Unmanned NASA Aircraft Flies in Public Airspace Without a Chase Plane NASA

Unmanned NASA Aircraft Flies in Public Airspace Without a Chase Plane

In the future, you may look out the window on your commercial flight and see an aircraft flying without a pilot (in the aircraft that is).

NASA is pursuing a program that integrates unmanned aircraft systems (UAS) into the National Airspace System, or UAS-NAS. This involves identifying, developing, and testing the technologies and procedures that will make it possible for UAS to have routine access to airspace occupied by human-piloted aircraft.

Four NASA centers support the UAS-NAS project: NASA’s Ames Research Center and Armstrong Flight Research Center in California, Langley Research Center in Virginia, and Glenn Research Center in Ohio.

The UAS-NAS project is within the Integrated Aviation Systems Research Program, managed by NASA’s Aeronautics Research Mission Directorate at NASA Headquarters in Washington, D.C.

The project uses modeling, simulations, and flight tests to develop and test technologies that provide safe, effective, secure capabilities including detect and avoid (DAA) and command and control (C2).

Initial Run

In June 2018, NASA’s remotely piloted Ikhana aircraft, based at the agency’s Armstrong Flight Research Center in Edwards, Calif., successfully flew its first mission in the National Airspace System without a safety chase aircraft (Fig. 1). This historic flight moves the United States one step closer to normalizing unmanned aircraft operations in the airspace used by commercial and private pilots (see below for details on the first successful trans-Atlantic remotely piloted aircraft).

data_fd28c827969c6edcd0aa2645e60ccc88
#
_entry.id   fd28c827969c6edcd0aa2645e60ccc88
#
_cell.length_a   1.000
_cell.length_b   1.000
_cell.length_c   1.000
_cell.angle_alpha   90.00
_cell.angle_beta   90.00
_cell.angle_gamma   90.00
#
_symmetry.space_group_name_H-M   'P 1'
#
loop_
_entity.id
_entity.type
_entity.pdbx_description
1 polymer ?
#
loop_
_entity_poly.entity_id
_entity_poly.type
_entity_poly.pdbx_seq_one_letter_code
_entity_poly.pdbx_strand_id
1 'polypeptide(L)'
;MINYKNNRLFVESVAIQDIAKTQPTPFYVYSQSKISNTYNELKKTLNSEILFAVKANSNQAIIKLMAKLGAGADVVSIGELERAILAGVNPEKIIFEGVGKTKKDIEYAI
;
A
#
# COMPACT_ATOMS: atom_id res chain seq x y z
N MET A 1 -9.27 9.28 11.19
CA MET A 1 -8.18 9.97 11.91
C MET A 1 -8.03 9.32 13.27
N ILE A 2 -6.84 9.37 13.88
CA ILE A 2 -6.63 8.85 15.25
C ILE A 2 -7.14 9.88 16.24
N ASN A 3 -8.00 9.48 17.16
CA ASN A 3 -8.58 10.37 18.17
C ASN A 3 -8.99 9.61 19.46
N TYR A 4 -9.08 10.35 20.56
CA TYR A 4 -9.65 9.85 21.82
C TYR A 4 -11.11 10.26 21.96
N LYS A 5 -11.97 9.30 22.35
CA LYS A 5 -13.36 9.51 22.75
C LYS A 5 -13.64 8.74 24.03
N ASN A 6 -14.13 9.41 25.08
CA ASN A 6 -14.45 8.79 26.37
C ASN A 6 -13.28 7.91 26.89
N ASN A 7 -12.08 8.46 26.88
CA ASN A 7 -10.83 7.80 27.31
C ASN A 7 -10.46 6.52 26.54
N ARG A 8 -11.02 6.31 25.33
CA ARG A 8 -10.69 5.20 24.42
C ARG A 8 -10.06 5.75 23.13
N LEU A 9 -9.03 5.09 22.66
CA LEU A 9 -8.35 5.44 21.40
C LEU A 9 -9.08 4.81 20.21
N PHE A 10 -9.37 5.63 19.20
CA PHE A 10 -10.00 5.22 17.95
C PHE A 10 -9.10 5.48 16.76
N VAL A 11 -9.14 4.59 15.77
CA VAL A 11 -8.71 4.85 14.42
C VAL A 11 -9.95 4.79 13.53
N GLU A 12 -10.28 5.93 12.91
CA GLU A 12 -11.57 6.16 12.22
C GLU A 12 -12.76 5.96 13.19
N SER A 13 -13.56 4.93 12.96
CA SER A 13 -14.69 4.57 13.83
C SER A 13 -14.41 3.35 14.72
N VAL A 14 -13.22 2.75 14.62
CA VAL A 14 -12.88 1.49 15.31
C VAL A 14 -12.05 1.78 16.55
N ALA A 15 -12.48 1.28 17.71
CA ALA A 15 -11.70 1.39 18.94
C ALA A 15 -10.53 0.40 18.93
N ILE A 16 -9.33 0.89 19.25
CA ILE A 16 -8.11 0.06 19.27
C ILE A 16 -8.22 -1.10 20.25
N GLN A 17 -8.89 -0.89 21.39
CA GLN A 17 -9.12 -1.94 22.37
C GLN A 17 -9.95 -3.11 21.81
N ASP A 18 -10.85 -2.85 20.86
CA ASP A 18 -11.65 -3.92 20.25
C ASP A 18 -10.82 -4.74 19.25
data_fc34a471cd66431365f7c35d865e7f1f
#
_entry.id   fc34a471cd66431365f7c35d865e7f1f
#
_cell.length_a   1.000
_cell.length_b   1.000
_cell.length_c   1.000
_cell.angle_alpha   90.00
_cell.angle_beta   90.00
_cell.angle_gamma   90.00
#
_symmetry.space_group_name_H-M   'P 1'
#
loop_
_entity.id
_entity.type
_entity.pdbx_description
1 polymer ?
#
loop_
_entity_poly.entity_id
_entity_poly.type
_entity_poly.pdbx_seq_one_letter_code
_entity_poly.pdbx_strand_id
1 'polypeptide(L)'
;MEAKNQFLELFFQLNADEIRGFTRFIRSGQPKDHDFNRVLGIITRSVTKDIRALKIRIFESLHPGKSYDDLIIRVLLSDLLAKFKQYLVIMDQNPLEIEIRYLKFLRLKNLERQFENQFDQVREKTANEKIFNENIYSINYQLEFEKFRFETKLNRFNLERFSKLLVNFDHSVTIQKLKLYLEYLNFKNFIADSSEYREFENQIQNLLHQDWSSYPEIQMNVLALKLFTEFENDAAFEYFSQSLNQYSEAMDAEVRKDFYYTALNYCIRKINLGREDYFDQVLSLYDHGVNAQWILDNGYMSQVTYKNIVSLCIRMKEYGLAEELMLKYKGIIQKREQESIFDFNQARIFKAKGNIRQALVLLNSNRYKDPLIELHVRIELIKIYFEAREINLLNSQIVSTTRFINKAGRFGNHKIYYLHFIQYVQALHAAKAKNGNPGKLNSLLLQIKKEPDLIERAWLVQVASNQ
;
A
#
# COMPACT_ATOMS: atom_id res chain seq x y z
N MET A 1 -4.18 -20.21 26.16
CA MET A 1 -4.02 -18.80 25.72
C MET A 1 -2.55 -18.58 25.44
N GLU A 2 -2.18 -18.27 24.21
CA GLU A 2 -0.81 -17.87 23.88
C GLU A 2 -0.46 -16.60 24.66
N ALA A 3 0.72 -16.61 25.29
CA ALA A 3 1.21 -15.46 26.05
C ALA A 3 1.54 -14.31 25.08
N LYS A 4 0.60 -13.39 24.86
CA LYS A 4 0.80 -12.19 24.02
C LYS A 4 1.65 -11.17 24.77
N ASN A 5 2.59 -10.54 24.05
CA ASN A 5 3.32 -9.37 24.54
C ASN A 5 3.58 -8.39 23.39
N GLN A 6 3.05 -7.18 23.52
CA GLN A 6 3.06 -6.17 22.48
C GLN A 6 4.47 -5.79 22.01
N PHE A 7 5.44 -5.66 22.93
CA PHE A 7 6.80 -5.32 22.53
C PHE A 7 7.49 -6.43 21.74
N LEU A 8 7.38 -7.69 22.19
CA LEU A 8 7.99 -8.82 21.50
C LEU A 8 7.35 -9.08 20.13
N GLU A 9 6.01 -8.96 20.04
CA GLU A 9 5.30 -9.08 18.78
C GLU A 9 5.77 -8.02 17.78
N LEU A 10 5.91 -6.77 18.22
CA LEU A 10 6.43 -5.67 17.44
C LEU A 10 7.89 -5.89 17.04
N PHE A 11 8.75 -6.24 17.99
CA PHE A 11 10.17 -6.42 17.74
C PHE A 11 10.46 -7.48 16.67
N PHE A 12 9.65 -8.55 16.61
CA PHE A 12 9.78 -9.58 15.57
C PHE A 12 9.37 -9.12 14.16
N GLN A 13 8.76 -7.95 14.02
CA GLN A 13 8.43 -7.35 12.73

1. NASA’s Ikhana aircraft could be the first large unmanned aircraft system to fly in the National Airspace System without the requirement of an escort aircraft, outside of Class A and Special Use Airspace. (Credit: NASA Photo/Carla Thomas)

Flying these large, remotely piloted aircraft over the United States opens the doors to all types of services, from monitoring and fighting forest fires, to providing new emergency search and rescue operations. The technology in this aircraft could, at some point, be scaled down for use in other general aviation aircraft. Figure 2 shows the mission-control room for the Ikhana flight.

“This is a huge milestone for our Unmanned Aircraft Systems Integration in the National Airspace System project team,” says Ed Waggoner, NASA’s Integrated Aviation Systems Program director. “We worked closely with our Federal Aviation Administration colleagues for several months to ensure we met all their requirements to make this initial flight happen.”

Flights of large aircraft like Ikhana, have traditionally required a safety chase aircraft to follow the unmanned aircraft as it travels through the same airspace used by commercial aircraft. The Ikhana flew in accordance with the Federal Aviation Administration’s (FAA) Technical Standard Order 211—Detect and Avoid Systems—and Technical Standard Order 212—Air-to-Air Radar for Traffic Surveillance.

The FAA granted NASA special permission to conduct this flight under the authority of a Certificate of Waiver or Authorization on March 30. The certificate permitted Ikhana’s pilot to rely on the latest Detect and Avoid technology, enabling the remote pilot on the ground to see and avoid other aircraft during the flight.

2. Engineers at NASA’s Armstrong Flight Research Center monitor the remotely piloted Ikhana aircraft from a mission-control room during a test flight on June 12, 2018. (Credit: NASA/Ken Ulbrich)

NASA successfully worked with its industry partners to develop a standard for Detect and Avoid technologies, complied with the requirements of the FAA Technical Standard Orders, and garnered flight approval from the FAA.

Detect and Avoid

General Atomics Aeronautical Systems Inc.’s (GA‑ASI) Detect and Avoid (DAA) avionics system played a key role that enabled an unmanned aircraft flight through the National Airspace System (NAS). The DAA system installed on Ikhana, a NASA-owned Predator B/MQ-9 UAS, enabled the UAS to meet the FAA’s 14 CFR 91.113(b) requirement to “see and avoid” other aircraft during the flight.

The DAA system combines automatic collision avoidance with the ability for the pilot to remain ‘well clear’ of other airspace users. Its subsystems include a GA-ASI-developed airborne radar, a TCAS II and DAA tracking capability from Honeywell, Automatic Dependent Surveillance-Broadcast (ADS-B) IN/OUT, and a Conflict Prediction and Display System.